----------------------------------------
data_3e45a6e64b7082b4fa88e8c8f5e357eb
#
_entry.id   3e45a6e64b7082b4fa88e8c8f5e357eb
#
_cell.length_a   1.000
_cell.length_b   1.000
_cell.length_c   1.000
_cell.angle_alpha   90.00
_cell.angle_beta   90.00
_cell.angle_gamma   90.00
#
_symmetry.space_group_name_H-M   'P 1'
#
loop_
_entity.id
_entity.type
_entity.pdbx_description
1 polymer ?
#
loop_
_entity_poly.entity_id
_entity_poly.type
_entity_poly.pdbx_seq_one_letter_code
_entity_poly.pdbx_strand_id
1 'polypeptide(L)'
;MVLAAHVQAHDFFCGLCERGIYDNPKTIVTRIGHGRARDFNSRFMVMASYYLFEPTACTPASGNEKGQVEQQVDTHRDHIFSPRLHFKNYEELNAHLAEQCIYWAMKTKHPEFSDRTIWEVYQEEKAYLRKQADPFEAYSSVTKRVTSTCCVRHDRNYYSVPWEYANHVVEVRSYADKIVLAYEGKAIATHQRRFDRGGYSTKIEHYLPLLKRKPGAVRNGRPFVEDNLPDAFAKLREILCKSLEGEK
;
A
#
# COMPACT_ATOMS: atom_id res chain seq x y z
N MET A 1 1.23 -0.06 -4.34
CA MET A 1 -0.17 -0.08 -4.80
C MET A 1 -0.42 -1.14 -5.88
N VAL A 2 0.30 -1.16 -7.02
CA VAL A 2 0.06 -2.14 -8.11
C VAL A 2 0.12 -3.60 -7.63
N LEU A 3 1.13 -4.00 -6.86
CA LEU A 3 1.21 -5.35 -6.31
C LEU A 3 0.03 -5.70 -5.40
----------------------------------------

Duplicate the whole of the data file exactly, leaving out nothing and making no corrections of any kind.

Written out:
data_3e45a6e64b7082b4fa88e8c8f5e357eb
#
_entry.id   3e45a6e64b7082b4fa88e8c8f5e357eb
#
_cell.length_a   1.000
_cell.length_b   1.000
_cell.length_c   1.000
_cell.angle_alpha   90.00
_cell.angle_beta   90.00
_cell.angle_gamma   90.00
#
_symmetry.space_group_name_H-M   'P 1'
#
loop_
_entity.id
_entity.type
_entity.pdbx_description
1 polymer ?
#
loop_
_entity_poly.entity_id
_entity_poly.type
_entity_poly.pdbx_seq_one_letter_code
_entity_poly.pdbx_strand_id
1 'polypeptide(L)'
;MVLAAHVQAHDFFCGLCERGIYDNPKTIVTRIGHGRARDFNSRFMVMASYYLFEPTACTPASGNEKGQVEQQVDTHRDHIFSPRLHFKNYEELNAHLAEQCIYWAMKTKHPEFSDRTIWEVYQEEKAYLRKQADPFEAYSSVTKRVTSTCCVRHDRNYYSVPWEYANHVVEVRSYADKIVLAYEGKAIATHQRRFDRGGYSTKIEHYLPLLKRKPGAVRNGRPFVEDNLPDAFAKLREILCKSLEGEK
;
A
#
# COMPACT_ATOMS: atom_id res chain seq x y z
N MET A 1 1.23 -0.06 -4.34
CA MET A 1 -0.17 -0.08 -4.80
C MET A 1 -0.42 -1.14 -5.88
N VAL A 2 0.30 -1.16 -7.02
CA VAL A 2 0.06 -2.14 -8.11
C VAL A 2 0.12 -3.60 -7.63
N LEU A 3 1.13 -4.00 -6.86
CA LEU A 3 1.21 -5.35 -6.31
C LEU A 3 0.03 -5.70 -5.40